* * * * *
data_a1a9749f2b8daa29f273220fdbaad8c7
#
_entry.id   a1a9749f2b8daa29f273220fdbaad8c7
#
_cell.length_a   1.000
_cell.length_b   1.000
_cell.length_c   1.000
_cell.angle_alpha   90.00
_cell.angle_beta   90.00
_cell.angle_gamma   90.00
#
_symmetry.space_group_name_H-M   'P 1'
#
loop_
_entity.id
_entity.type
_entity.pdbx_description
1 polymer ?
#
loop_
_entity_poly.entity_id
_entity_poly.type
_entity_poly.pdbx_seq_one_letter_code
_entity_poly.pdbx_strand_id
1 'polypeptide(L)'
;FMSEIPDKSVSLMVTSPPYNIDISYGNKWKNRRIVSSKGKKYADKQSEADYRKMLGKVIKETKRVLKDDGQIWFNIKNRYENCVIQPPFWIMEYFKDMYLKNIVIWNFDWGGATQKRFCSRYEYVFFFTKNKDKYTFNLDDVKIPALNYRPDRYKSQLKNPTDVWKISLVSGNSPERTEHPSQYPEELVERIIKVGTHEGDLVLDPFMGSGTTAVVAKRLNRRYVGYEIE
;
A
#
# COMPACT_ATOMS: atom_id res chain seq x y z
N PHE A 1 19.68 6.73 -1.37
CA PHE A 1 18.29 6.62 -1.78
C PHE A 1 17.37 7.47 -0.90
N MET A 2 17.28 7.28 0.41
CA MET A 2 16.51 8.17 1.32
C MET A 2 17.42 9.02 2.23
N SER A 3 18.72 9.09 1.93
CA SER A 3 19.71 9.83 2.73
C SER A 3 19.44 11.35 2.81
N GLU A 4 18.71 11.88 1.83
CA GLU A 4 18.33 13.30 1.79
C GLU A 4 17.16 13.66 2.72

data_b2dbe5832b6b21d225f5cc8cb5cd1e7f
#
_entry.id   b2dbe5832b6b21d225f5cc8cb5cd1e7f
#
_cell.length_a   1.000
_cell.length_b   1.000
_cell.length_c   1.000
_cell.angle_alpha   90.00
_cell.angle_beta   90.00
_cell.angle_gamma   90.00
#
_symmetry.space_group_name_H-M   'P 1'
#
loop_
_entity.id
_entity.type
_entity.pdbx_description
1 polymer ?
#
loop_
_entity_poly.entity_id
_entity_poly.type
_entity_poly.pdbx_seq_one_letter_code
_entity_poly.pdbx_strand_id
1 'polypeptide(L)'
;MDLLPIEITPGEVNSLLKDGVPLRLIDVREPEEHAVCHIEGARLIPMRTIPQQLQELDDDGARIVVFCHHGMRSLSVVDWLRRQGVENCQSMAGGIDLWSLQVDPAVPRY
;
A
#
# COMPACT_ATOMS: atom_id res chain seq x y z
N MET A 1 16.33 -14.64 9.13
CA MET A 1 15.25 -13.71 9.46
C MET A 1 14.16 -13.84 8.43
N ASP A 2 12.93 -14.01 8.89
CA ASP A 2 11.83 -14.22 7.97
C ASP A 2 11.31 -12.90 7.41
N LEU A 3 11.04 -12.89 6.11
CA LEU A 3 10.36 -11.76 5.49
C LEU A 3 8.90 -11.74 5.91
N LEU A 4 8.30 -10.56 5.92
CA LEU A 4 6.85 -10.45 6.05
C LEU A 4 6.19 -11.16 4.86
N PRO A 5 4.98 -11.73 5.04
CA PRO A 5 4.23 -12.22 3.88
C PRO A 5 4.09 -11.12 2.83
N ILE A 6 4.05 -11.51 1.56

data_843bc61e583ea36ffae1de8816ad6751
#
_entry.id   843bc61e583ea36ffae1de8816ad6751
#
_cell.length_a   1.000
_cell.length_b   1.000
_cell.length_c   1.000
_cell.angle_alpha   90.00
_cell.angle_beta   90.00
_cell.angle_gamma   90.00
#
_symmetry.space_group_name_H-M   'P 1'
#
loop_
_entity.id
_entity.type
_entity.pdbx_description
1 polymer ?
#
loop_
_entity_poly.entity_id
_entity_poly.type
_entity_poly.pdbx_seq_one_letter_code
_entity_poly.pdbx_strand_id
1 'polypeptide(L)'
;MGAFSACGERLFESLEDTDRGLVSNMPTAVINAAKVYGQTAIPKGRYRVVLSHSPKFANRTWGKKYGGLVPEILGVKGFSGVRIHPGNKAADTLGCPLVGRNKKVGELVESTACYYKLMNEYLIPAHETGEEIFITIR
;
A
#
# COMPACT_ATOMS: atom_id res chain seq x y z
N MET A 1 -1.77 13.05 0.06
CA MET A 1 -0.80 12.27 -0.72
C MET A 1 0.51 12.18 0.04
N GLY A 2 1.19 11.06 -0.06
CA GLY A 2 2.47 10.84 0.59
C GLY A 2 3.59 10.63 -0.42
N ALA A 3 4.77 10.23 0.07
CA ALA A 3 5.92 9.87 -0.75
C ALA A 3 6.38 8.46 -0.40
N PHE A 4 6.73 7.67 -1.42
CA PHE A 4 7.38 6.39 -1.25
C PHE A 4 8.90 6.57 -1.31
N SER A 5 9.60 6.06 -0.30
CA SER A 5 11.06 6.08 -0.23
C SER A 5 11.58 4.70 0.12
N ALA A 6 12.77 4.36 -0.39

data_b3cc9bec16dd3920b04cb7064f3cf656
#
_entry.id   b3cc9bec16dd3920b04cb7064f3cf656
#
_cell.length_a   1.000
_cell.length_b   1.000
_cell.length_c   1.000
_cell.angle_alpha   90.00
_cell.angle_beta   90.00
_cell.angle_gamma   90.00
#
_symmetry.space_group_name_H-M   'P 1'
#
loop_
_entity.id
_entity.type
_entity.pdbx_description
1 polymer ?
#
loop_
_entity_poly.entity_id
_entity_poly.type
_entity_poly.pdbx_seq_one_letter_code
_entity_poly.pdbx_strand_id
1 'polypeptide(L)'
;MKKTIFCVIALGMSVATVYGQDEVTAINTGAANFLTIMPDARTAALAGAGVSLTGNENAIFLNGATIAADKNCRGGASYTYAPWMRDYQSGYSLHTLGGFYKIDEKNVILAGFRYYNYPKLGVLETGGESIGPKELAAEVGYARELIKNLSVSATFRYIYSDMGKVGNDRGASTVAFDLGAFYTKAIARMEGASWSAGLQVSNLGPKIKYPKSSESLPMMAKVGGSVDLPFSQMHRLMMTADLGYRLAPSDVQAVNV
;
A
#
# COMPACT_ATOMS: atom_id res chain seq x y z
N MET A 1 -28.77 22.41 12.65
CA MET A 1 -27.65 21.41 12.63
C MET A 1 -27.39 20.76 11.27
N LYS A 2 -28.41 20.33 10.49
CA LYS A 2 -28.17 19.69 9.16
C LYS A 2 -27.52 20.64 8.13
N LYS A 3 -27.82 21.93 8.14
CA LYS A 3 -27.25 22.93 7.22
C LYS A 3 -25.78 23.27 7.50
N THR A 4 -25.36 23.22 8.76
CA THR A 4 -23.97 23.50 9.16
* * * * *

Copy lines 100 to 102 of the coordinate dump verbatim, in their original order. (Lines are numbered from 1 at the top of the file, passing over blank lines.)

_symmetry.space_group_name_H-M   'P 1'
#
loop_